Together, these new features provide an improved modeling approach specifically tailored for prefabricated girder bridges. The design process is accelerated while enabling a precise model to be generated with ease. As one of the most common bridge types used globally, this can add up to significant time and cost savings.

Additionally, the BIM process is completely supported with the integration and synchronization offered by ALLPLAN’s cloud-based BIM platform, Bimplus. With this new modeling approach for precast girder bridges together with enhanced tools for optimized BIM workflows, Allplan Bridge lets engineers focus on what they do best: designing and building safe and attractive bridges.

Finally, ALLPLAN supports a complete design-to-build approach through their Precast solutions. These include precast detailing, manufacturing work preparation, and manufacture.

To learn more about modeling precast girder bridges, watch the video: Precast Girder Bridge Workflow (

About the Author

Gregor Štrekelj is an experienced Structural Bridge Engineer and is the Product Manager for Infrastructure at Allplan Software Engineering GmbH, located in Graz. With a Masters degree from the Technical University in Maribor, Slovenia, specializing in Bridge Engineering, he started his professional career as a Support Engineer and Consultant Bridge Engineer, during which time he was involved in several international bridge projects. Continuing his professional development, he then gained experience as a Product Manager. Driven by a constant desire to provide a best-in-class bridge modeling, analysis, design and detailing solution, Gregor devotes himself in recent years to the Allplan Bridge product and the team behind it.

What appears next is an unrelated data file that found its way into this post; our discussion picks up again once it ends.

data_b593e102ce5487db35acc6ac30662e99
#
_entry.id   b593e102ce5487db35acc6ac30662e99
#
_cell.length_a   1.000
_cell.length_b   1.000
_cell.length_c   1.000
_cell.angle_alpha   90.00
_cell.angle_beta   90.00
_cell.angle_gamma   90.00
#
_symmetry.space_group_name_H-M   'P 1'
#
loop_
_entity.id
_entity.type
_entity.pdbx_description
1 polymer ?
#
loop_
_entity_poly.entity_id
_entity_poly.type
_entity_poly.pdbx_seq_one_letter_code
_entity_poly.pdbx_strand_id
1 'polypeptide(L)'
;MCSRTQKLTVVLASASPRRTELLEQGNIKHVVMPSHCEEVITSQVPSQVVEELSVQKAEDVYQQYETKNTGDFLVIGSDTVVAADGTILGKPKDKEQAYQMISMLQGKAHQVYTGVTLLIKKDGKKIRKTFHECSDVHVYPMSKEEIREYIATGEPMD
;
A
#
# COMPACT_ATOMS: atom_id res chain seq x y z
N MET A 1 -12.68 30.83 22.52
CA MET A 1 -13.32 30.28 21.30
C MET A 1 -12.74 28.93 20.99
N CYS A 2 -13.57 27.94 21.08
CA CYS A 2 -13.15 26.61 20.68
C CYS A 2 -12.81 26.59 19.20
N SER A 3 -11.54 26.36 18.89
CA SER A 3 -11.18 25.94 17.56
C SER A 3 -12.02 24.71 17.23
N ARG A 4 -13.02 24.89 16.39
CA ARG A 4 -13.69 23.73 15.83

Disclaimer: The views and opinions expressed in AECbytes sponsored articles are those of the sponsor and do not represent or reflect the views of AECbytes.